This is a slightly expanded review which I featured on Reddit, which you can view here. It won the monthly review contest there for April 2019. I’m trying out a slightly new format for this sort of content, so feedback is appreciated.
What is Golden Sky Stories?
“Golden Sky Stories is a heartwarming, non-violent role-playing game from Japan, by Ryo Kamiya. In this game, players take on the role of henge, animals that have just a little bit of magical power, including the ability to temporarily take on human form. You can be a fox, raccoon dog, cat, dog, rabbit, or bird, and each kind has their own special magical powers. Players will then attempt to solve problems around a small enchanted town with ingenuity, co-operation and friendship.
Golden Sky Stories requires one Narrator, 2-4 players, pencils and paper, and tokens to keep track of Dreams.”
-The game’s page
This game is steeped in Japanese culture, which may put some off, but that’s also something that makes it so different than what you may be used to. However, you shouldn’t have much trouble with the setting or anything at all because it is all clearly explained. Plus, I suspect most of you can envision what an ideal sleepy rural village is like.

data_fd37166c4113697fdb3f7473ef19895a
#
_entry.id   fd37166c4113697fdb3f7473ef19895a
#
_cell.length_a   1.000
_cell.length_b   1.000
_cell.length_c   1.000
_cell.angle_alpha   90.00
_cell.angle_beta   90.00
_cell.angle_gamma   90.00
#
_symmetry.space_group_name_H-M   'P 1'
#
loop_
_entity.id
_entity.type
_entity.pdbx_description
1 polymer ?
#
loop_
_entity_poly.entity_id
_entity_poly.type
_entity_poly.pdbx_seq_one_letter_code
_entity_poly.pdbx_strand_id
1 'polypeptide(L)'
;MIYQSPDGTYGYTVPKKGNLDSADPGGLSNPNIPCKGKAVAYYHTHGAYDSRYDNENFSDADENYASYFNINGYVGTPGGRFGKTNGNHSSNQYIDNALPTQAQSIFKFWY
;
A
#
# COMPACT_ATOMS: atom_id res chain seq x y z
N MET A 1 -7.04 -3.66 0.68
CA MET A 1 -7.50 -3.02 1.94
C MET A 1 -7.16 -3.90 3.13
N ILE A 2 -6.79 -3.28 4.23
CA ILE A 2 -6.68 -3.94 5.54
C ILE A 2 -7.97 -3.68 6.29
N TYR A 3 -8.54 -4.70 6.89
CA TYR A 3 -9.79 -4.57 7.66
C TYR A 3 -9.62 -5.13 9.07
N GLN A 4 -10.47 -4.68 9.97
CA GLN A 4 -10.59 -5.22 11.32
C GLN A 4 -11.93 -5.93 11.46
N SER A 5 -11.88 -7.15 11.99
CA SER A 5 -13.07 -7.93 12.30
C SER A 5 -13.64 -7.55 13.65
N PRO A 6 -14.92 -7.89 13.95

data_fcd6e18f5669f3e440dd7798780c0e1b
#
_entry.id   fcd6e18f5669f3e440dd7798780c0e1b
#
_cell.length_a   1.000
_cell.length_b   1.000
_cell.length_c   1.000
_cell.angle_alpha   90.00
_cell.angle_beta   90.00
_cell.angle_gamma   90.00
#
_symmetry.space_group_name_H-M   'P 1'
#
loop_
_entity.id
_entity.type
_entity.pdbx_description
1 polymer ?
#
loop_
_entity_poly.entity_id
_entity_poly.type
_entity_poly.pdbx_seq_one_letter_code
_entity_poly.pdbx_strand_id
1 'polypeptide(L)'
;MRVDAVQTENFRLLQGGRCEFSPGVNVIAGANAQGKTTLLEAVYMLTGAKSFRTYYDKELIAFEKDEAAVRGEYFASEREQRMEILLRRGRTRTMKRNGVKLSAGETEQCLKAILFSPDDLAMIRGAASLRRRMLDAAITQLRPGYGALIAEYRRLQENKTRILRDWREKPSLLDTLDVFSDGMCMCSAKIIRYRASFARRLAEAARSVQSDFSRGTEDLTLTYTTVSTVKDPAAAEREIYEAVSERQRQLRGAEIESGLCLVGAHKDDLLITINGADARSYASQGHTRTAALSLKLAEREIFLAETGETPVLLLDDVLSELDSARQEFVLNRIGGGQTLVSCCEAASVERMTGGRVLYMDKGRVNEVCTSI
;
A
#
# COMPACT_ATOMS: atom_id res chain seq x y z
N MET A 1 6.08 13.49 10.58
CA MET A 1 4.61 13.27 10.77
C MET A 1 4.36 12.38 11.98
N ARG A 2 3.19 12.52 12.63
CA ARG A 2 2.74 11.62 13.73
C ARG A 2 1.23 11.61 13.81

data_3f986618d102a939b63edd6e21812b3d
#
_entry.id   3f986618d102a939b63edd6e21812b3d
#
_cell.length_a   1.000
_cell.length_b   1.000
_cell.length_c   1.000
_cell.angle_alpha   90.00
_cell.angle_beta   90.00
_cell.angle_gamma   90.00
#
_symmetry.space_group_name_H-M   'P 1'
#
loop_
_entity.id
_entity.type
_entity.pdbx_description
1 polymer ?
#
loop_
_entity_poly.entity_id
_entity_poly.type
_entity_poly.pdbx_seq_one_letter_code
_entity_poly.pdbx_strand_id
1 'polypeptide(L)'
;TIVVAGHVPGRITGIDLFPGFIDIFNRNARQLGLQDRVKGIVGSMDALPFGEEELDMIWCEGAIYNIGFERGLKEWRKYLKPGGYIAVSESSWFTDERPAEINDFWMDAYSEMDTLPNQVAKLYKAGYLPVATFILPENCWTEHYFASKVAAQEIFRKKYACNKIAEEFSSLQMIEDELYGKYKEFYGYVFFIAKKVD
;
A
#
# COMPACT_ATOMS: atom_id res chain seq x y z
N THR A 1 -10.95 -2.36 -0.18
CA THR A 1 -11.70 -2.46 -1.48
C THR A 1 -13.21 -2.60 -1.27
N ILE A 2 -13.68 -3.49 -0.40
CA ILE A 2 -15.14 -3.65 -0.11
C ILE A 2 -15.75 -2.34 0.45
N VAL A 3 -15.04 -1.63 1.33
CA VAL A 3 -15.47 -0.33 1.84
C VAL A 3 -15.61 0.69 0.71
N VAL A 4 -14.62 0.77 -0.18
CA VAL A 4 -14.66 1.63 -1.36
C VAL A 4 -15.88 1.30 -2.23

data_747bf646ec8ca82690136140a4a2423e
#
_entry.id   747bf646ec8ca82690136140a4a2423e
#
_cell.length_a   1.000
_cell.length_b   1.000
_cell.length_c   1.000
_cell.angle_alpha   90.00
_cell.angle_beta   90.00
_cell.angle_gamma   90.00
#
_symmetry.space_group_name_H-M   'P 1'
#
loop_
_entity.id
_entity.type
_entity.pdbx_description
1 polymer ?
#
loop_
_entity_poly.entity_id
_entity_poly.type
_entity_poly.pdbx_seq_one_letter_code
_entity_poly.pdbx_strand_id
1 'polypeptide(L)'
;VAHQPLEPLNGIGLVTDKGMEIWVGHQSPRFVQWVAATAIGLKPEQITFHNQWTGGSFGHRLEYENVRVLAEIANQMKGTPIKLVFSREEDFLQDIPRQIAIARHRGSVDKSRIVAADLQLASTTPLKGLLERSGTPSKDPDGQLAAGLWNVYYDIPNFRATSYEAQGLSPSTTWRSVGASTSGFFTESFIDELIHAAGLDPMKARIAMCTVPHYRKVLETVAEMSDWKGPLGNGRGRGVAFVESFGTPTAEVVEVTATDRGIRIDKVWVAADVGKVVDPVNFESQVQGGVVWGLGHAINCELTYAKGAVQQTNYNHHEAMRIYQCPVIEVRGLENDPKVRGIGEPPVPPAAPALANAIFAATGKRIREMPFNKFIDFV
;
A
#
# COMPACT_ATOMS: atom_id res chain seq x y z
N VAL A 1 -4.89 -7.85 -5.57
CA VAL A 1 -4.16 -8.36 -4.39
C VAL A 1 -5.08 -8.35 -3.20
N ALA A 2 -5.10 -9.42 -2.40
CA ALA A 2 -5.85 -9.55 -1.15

It’s from the strange mind of Ryo Kamiya, who you may recognize for the Maid RPG though, this game is far more wholesome than anything else he’s made and a lot less problematic. His other games are interesting and worth checking out but I’m not going to mention them any further since the point of this is to talk about Golden Sky Stories.
Isn’t This Boring????
Nope. Despite the game having no real violence (it isn’t like you can’t ever do it, but a character would receive heavy penalties for doing so, meaning it is almost never worth it), Golden Sky Stories can carry just as much dramatic weight, romantic weight, etc… as any other TRPG that you may otherwise be accustomed to. Usually games are feelgood type stories, kind of like what you’d expect in an Iyashikei anime (think Mushi-shi, Miyazaki films, and such). You can read a replay of one here.
Other Unique Qualities